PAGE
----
The grid zoom parameter is optional. If not specified, the implementation will attempt to determine a “reasonable” value based on the shortest distance between points in the set, and the desire to avoid isolated grid cells.

The value column parameter should be a numeric column. String columns will work if non-numeric values are filtered out using a Where clause.

Example ml.query().from("test/test_precip").groupby("XY.marching_squares(5, Globvalue,0, 0.2, 0.4, 0.6, 0.8, 1.0)");


Marching Triangles

Marching (or “Meandering”) triangles is the application of the marching squares algorithm described above to a mesh of (probably irregular) triangles rather than to a uniform 2D field. This algorithm has the advantage that we don’t need to define a grid over the input points. Instead, we generate the Delaunay triangulation which is well defined. There is still a tuning parameter which specifies the maximum edge length for triangles which are to be considered in the algorithm. This parameter is important for generating visually appealing images without large triangular shaded areas. In other respects this implementation is functionally similar to Marching Squares. The performance is slightly worse due to the work involved in creating and adjusting the triangulation, but may produce better images for data sets which are not strongly grid-aligned.

Usage: <point column>.marching_triangles([max edge meters], <value column>, <threshold 1>, [threshold 2], ...)

If the “max edge meters” parameter is not specified, the implementation will attempt to determine a reasonable value by finding the average edge length and multiplying by 3. The value column parameter should be a numeric column. String columns will work if non-numeric values are filtered out using a Where clause.

Example ml.query().from("test/test_precip").groupby("XY.marching_triangles( Globvalue,0.0, 0.2, 0.4, 0.6, 0.8, 1.0)");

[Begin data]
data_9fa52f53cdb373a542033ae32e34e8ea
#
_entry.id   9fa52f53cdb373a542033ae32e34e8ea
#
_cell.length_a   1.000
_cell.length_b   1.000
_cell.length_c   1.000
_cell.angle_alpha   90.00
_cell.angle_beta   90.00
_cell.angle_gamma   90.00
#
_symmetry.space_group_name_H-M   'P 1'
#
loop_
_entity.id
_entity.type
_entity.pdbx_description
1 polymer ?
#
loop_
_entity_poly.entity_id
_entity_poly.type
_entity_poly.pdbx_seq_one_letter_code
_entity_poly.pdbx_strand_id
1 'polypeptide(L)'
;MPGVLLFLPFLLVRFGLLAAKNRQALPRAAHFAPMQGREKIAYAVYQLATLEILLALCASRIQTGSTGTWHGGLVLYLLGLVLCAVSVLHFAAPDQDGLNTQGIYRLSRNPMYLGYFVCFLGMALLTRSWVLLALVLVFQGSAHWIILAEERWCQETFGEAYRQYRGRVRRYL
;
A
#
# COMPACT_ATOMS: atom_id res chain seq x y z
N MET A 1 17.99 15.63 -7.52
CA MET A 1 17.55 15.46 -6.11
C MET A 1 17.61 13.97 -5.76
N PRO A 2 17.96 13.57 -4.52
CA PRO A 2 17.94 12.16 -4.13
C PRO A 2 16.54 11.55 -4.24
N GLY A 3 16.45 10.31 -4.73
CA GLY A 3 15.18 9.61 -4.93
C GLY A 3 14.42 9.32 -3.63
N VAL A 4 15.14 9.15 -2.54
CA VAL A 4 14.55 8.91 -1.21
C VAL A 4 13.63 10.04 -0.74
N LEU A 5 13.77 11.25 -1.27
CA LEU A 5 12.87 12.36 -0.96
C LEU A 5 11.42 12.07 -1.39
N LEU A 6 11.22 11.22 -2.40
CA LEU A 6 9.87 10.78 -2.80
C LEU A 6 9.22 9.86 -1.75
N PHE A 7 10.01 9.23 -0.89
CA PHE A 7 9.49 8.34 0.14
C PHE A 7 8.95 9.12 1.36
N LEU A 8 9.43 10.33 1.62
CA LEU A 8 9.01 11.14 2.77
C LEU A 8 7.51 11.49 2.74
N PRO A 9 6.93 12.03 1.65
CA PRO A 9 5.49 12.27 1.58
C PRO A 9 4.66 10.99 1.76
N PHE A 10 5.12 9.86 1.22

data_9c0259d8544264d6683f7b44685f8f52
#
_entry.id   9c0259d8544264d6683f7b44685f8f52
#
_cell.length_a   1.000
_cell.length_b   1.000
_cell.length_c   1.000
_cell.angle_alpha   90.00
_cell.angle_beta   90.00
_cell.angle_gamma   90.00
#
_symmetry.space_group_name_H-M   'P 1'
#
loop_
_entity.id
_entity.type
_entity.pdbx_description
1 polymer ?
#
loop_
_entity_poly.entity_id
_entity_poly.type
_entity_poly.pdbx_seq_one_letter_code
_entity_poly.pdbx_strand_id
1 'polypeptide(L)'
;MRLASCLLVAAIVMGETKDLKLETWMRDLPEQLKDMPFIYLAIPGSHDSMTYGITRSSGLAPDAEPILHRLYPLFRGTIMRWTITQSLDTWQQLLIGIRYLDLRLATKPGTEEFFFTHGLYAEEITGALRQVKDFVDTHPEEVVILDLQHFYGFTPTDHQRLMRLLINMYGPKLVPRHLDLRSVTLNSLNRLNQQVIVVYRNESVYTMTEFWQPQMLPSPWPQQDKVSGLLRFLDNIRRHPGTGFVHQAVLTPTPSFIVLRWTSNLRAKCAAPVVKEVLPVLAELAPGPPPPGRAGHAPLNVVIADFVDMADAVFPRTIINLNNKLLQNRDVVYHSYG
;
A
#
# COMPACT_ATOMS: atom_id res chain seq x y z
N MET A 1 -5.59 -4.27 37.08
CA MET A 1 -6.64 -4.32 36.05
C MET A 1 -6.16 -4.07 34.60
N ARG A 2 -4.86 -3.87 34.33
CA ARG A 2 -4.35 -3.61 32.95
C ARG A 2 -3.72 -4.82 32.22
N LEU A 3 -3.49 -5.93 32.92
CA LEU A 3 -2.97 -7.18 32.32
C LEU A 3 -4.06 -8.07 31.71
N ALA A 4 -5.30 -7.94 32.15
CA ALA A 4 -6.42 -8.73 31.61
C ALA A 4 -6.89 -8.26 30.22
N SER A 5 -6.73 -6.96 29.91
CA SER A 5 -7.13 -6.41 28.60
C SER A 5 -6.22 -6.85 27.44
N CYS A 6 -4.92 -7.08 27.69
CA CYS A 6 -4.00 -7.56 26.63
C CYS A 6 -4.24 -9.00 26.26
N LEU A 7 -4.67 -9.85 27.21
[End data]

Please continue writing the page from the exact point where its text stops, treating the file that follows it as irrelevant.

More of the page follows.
Voronoi Diagram

The Voronoi Diagram of a set of points produces a polygon for each point which represents the area of the plane closer to that point than any other. As such, the polygons cover the entire plane and the ones at the edges are infinite (not closed). The tessellation can be produced by computing the Delaunay triangulation and then generating the dual of that graph as described here. When combined with a reasonable clipping function to close the infinite polygons, Voronoi provides an elegant way to draw map regions shaded by point value. The result is similar to marching squares, but using a very different approach. The MapLarge implementation applies clipping either within a single bounding box, or within a square or circular region surrounding each point.

Usage:

  1. <point column>.voronoi([boundary in meters], [round|square])
  2. <point column>.voronoi([min degress longitude], [min degrees latitude], [max degrees longitude], [max degrees latitude])

or

  1. <point column>.voronoi.[boundary in meters].[round|square]
  2. <point column>.voronoi.[min degress longitude].[min degrees latitude].[max degrees longitude].[max degrees latitude]

The gray syntax is retained for backwards compatibility. If the clipping parameters are omitted, the infinite Voronoi polygons are clipped to the world bounds. The Voronoi group by produces one group for each input point.

Example ml.query().from("test/test_precip").groupby("XY.voronoi(3000, square)")